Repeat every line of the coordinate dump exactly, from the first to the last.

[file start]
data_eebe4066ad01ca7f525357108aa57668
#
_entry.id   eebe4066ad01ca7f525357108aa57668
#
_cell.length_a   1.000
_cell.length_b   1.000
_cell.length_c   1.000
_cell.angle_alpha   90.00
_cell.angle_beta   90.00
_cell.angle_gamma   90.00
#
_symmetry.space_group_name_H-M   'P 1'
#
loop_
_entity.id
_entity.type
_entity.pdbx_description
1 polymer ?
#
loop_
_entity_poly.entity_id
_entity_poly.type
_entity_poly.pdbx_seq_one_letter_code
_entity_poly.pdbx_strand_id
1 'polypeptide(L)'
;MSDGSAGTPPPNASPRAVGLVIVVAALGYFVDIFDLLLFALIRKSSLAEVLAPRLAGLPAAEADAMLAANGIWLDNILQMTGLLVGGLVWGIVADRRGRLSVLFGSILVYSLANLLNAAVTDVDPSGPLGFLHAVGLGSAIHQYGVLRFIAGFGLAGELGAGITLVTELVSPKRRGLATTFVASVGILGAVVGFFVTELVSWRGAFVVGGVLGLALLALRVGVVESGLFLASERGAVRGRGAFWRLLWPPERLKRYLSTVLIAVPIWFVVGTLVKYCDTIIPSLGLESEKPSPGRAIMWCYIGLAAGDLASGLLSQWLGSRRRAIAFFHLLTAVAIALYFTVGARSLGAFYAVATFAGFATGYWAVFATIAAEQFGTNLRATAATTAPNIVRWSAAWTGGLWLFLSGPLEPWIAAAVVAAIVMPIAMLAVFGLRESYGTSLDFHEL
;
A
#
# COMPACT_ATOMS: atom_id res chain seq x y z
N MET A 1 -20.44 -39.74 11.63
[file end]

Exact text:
data_eebe4066ad01ca7f525357108aa57668
#
_entry.id   eebe4066ad01ca7f525357108aa57668
#
_cell.length_a   1.000
_cell.length_b   1.000
_cell.length_c   1.000
_cell.angle_alpha   90.00
_cell.angle_beta   90.00
_cell.angle_gamma   90.00
#
_symmetry.space_group_name_H-M   'P 1'
#
loop_
_entity.id
_entity.type
_entity.pdbx_description
1 polymer ?
#
loop_
_entity_poly.entity_id
_entity_poly.type
_entity_poly.pdbx_seq_one_letter_code
_entity_poly.pdbx_strand_id
1 'polypeptide(L)'
;MSDGSAGTPPPNASPRAVGLVIVVAALGYFVDIFDLLLFALIRKSSLAEVLAPRLAGLPAAEADAMLAANGIWLDNILQMTGLLVGGLVWGIVADRRGRLSVLFGSILVYSLANLLNAAVTDVDPSGPLGFLHAVGLGSAIHQYGVLRFIAGFGLAGELGAGITLVTELVSPKRRGLATTFVASVGILGAVVGFFVTELVSWRGAFVVGGVLGLALLALRVGVVESGLFLASERGAVRGRGAFWRLLWPPERLKRYLSTVLIAVPIWFVVGTLVKYCDTIIPSLGLESEKPSPGRAIMWCYIGLAAGDLASGLLSQWLGSRRRAIAFFHLLTAVAIALYFTVGARSLGAFYAVATFAGFATGYWAVFATIAAEQFGTNLRATAATTAPNIVRWSAAWTGGLWLFLSGPLEPWIAAAVVAAIVMPIAMLAVFGLRESYGTSLDFHEL
;
A
#
# COMPACT_ATOMS: atom_id res chain seq x y z
N MET A 1 -20.44 -39.74 11.63